For decades, astronomers have wondered what is at the heart of the Milky Way galaxy. Today, scientists have unveiled the first-ever photograph of a supermassive black hole hiding there that offers a whole new view of our native galaxy.
The historical image what scientists call Sagittarius A *, taken by a world telescope called Event Horizon Telescope (EHT) and released on Thursday (May 12), confirms Fr. black hole in the heart The Milky Way feed on hydrogen gas. EHT is best known for making the first ever black hole image of the M87 supermassive black hole in 2019but for the scientists involved in the project, today’s image is an even more remarkable milestone.
“I wish I could tell you that the second time is as good as the first one that reflects black holes. But that would be untrue. In fact, it’s better, ”Ferial Ezel, a leading EHT model and professor of astronomy and astrophysics at the University of Arizona, told a news conference on Thursday.
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Özel has been researching Sgr A *, as the black hole has been called, for 22 years since her graduate studies. Visualization of the second black hole with EHT shows that the telescope’s capabilities “were not accidental,” Ozel added, saying: “Now we know that in both cases, what we see is the heart of the black hole – the point of no return. “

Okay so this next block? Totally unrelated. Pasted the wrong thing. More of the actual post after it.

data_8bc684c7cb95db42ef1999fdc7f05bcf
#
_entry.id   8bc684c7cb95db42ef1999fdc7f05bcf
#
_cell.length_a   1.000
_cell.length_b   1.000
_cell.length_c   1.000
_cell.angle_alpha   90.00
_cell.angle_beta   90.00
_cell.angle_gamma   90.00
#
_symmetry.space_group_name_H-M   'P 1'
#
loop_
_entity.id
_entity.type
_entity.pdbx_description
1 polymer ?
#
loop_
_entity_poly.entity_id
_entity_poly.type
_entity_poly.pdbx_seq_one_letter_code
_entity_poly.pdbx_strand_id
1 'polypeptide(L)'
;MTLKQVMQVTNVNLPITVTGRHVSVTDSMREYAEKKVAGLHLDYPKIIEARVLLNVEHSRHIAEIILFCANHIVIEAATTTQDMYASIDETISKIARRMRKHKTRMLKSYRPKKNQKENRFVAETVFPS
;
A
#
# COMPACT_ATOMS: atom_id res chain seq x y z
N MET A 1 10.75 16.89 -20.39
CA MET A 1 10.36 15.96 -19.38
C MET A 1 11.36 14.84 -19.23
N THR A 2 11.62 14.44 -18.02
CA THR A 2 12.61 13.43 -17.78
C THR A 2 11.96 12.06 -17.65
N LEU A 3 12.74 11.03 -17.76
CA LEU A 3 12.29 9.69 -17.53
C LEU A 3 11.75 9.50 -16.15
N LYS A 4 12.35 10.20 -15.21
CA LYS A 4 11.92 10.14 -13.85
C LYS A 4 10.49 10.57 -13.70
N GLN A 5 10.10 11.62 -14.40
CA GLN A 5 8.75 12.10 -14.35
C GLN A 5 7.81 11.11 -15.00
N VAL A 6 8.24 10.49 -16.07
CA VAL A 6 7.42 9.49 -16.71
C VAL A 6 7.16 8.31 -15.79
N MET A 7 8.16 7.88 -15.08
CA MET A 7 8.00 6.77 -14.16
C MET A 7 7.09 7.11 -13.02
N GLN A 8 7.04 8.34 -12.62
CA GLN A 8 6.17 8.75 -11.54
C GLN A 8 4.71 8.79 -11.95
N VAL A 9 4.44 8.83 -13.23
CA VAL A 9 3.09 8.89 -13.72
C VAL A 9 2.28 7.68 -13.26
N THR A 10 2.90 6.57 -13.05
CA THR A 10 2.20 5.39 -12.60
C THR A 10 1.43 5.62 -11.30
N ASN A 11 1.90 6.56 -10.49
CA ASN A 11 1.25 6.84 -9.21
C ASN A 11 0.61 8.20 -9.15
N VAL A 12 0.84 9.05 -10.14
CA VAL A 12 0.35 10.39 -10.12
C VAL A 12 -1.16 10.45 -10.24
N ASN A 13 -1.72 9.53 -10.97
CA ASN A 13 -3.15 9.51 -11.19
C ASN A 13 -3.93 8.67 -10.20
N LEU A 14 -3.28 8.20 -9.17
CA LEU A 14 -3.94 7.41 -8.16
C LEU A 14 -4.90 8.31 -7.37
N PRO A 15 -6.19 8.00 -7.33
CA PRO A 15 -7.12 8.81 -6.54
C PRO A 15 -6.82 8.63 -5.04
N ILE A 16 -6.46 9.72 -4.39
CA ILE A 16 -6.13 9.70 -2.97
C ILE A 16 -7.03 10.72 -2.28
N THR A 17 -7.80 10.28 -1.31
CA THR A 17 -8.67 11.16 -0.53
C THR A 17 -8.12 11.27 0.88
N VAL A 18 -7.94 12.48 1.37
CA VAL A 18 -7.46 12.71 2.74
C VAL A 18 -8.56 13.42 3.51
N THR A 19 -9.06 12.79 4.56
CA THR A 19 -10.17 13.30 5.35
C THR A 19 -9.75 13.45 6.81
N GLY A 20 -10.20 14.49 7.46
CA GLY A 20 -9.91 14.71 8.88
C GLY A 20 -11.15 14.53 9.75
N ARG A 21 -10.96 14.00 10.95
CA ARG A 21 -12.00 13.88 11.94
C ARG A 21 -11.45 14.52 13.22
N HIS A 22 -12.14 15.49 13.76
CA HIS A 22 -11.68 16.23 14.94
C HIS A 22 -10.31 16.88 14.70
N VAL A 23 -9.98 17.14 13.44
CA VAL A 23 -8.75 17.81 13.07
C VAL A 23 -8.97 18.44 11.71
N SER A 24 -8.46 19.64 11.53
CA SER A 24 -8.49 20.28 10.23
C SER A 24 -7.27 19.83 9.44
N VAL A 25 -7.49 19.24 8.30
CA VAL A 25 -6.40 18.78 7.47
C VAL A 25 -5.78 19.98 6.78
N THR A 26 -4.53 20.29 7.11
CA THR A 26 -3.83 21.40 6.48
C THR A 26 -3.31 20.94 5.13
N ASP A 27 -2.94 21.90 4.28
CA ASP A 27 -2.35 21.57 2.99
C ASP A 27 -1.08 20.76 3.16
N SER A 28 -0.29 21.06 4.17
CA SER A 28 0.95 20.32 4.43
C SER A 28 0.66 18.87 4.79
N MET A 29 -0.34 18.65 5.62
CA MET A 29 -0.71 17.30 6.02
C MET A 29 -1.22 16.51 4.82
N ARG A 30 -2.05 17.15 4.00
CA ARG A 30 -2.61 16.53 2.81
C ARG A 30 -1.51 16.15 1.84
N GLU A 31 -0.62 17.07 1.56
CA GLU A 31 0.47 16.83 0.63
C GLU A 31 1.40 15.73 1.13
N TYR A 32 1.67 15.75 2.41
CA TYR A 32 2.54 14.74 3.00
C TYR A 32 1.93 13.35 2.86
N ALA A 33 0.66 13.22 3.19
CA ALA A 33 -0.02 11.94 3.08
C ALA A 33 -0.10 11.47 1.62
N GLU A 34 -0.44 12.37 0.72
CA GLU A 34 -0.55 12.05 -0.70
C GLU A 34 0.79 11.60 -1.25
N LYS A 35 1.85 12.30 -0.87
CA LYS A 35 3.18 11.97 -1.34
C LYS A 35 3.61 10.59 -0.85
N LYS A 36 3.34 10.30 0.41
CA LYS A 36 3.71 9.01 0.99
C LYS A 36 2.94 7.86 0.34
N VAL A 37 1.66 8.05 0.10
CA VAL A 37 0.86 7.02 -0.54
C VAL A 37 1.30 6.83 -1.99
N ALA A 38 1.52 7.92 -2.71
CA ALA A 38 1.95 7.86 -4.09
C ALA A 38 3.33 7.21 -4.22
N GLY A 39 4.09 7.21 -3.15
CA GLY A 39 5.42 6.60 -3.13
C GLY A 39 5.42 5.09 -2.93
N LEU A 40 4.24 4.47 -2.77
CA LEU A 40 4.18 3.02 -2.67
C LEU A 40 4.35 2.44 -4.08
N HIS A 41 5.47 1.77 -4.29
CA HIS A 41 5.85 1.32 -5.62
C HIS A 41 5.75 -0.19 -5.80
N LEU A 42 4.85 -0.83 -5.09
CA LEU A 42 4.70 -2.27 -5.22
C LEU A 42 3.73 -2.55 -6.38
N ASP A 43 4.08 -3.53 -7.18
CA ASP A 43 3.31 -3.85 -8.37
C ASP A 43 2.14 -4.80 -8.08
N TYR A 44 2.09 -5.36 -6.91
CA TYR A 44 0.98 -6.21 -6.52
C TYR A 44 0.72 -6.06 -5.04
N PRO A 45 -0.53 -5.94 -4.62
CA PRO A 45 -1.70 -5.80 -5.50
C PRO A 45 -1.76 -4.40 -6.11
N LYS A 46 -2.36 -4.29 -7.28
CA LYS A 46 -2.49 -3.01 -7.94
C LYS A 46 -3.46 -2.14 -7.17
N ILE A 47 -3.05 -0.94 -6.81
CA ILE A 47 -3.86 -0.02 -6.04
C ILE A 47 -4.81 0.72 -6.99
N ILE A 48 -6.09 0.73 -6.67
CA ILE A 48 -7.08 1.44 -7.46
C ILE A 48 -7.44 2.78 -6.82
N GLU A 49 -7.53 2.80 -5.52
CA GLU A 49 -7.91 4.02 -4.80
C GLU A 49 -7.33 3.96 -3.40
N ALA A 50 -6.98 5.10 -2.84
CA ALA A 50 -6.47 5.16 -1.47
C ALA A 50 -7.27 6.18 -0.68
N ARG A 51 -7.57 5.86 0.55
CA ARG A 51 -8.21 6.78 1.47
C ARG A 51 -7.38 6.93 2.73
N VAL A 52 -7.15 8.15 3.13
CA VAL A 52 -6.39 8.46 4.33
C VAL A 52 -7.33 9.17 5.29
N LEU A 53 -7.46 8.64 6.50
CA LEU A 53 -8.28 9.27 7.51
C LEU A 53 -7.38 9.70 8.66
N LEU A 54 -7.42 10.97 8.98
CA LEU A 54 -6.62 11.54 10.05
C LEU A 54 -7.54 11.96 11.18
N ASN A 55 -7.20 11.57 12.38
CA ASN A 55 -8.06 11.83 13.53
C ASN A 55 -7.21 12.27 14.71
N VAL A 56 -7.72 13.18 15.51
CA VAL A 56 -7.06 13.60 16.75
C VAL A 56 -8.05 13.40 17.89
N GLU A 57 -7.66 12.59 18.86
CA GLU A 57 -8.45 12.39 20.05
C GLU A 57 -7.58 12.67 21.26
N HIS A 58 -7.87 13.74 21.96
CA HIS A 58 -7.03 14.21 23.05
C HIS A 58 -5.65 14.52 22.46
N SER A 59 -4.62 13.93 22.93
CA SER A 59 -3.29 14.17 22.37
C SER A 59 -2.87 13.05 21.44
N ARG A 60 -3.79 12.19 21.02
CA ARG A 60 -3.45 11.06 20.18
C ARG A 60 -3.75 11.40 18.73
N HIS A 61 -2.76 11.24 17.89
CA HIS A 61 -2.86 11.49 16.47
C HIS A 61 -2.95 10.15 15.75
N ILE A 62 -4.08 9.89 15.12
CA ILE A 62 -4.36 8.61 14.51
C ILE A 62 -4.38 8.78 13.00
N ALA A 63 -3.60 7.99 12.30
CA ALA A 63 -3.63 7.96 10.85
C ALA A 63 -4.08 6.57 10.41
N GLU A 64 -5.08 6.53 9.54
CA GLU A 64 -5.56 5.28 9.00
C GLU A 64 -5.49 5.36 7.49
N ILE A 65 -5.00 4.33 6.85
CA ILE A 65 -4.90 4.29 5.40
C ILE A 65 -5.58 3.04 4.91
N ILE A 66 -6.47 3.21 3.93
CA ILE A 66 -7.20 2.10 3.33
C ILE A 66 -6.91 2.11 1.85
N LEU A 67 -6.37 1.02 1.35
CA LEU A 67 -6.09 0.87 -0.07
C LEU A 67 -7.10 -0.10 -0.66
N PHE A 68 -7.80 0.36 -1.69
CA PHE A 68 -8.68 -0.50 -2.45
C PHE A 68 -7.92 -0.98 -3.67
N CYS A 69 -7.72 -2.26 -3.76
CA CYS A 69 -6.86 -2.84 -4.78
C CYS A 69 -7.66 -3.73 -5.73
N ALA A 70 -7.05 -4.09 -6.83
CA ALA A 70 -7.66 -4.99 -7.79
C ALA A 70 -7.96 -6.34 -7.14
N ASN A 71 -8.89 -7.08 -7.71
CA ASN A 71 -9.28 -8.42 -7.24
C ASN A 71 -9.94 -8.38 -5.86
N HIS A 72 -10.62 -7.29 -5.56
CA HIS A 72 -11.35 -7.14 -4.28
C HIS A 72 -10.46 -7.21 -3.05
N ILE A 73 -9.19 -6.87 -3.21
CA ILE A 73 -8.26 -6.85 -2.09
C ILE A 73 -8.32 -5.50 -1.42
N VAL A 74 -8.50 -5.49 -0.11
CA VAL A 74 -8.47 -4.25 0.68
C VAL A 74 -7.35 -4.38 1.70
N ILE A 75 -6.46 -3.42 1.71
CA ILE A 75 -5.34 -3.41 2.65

It also felt like meeting old friends, she said, comparing it to the first meeting of an online friend in real life. “I had an idea in my head of what it looked like; we talked on the internet, and then I said, “Oh, you’re real!” Ezel said when the audience laughed. – It’s a very pleasant feeling.
However, years of research have failed to fully prepare the team for the emotional impact of the discovery. “I remember seeing it and just walking around in a daze,” team member Michael Johnson, an astrophysicist at the Harvard-Smithsonian Center for Astrophysics and a professor of astronomy at Harvard University, told reporters.
“You look at this image,” Johnson added, “and this hole in the center has 4 million solar masses. It’s unbelievable. “
Katherine Bohmann, Rosenberg’s scientist and associate professor of computational and mathematical sciences at the California Institute of Technology, paid tribute to a number of disciplines and people needed to capture Sgr A *.
“It’s pretty amazing what we’ve been able to do by bringing people together with a lot of different knowledge,” Bohman said at the same news conference.
The EHT team observed Sgr A * long before today’s opening, but did not generate images from the original data. Sgr A * was considered more difficult to detect than the black hole in the center of the M87, although it is only half as small.
This is because Sgr A * is a relatively light supermassive black hole with a mass of 4.3 million suns with a more dynamic environment than the M87 with 6.5 billion solar masses. said. But now new images show that it was really possible to capture the black hole of our galaxy.
“As a member of the cooperation, I am just very proud that we were able to prevent all these problems, which were from the beginning, to prevent us from continuing to go,” Buman said.
“We were not afraid of uncertainty, all the missing information. We have figured out how to fight it, ”she added. “And so I’m very, very happy, and it’s a great honor to be able to work with people here. I think it’s just super exciting. I mean – that could be cooler than seeing a black hole in the center of our Milky Way ? »